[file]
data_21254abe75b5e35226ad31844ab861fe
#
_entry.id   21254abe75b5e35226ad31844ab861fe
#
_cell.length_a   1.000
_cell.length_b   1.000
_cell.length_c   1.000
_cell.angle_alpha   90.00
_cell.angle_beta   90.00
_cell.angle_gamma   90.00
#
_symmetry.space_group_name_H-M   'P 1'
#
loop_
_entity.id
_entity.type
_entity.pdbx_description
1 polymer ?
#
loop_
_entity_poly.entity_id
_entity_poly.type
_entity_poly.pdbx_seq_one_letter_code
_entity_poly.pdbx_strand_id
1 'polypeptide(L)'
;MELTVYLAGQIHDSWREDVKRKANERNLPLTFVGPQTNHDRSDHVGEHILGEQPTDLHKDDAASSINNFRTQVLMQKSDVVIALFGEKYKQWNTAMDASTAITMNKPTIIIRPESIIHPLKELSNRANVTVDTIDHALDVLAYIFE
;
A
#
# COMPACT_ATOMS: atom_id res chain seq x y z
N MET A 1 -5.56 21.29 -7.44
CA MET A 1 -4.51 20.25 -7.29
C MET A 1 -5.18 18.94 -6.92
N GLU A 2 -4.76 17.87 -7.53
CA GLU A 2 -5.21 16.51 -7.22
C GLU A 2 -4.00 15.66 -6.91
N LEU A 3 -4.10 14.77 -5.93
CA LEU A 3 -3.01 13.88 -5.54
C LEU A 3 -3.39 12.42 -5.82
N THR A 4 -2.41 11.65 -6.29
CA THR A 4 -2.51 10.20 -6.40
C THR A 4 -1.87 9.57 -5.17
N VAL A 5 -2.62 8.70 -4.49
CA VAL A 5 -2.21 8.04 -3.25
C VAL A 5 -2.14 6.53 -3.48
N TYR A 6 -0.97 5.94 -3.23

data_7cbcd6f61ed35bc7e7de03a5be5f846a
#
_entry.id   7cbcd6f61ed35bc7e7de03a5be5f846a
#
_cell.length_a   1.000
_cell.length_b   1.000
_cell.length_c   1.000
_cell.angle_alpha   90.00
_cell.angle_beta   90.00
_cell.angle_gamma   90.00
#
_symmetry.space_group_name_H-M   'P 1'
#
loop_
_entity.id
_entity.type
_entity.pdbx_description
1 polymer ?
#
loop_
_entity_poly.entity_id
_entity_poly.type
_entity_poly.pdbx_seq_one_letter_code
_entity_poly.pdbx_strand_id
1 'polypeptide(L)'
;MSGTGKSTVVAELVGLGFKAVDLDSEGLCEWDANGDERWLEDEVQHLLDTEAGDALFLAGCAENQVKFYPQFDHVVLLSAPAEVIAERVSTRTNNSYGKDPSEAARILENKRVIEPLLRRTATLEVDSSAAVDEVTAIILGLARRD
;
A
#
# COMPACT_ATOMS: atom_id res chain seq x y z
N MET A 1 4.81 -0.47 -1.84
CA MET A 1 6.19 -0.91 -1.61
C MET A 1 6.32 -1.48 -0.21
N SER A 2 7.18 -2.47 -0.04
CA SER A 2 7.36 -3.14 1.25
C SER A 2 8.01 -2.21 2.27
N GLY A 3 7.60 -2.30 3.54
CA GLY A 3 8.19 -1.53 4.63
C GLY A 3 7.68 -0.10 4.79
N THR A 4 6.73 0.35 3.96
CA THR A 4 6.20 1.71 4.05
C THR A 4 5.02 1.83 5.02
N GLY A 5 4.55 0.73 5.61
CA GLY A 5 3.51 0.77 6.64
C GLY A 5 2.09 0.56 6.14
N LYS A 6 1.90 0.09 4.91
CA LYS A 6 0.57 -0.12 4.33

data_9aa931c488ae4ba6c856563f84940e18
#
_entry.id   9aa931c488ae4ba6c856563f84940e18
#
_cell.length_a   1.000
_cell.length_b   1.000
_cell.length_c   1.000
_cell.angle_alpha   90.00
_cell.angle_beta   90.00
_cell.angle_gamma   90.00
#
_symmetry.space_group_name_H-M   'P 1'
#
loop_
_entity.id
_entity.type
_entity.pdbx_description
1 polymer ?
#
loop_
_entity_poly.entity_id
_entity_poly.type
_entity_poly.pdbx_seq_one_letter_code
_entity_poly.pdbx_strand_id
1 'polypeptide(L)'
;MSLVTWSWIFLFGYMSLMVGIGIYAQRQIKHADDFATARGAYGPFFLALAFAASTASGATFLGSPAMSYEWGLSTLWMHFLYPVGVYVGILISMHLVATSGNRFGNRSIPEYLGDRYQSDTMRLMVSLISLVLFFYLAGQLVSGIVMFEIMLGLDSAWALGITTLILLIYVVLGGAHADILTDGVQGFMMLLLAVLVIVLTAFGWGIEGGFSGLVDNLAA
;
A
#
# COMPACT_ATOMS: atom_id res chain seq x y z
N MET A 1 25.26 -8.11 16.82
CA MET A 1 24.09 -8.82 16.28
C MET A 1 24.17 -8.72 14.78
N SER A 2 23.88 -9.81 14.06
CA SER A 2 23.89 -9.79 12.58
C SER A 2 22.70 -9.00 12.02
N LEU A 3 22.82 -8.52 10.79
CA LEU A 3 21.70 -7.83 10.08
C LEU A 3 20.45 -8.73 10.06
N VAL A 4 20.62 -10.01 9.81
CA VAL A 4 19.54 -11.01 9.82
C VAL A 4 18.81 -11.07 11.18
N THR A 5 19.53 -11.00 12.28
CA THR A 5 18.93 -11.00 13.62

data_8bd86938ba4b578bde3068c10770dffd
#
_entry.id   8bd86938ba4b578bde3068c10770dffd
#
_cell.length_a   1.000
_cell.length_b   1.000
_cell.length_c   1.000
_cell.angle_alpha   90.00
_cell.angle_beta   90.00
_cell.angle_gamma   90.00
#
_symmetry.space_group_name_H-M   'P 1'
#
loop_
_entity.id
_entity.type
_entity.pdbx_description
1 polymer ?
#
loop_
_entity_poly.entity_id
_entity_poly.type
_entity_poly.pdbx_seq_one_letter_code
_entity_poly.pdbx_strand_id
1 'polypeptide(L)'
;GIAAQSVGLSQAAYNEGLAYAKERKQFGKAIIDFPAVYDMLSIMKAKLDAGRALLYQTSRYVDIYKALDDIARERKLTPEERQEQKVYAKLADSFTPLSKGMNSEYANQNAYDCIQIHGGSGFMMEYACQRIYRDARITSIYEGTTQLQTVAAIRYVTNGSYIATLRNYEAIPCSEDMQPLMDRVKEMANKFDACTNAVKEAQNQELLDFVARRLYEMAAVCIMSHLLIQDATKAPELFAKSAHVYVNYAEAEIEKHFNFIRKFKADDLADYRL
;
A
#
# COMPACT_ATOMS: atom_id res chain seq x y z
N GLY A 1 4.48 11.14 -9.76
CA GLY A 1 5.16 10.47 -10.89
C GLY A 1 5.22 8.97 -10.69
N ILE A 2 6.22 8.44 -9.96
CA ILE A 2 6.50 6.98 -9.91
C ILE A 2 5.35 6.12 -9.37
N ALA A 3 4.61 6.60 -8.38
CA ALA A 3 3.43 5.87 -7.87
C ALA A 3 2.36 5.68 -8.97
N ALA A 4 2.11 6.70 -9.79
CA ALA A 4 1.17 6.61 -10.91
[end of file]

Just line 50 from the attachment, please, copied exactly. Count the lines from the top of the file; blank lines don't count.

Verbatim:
#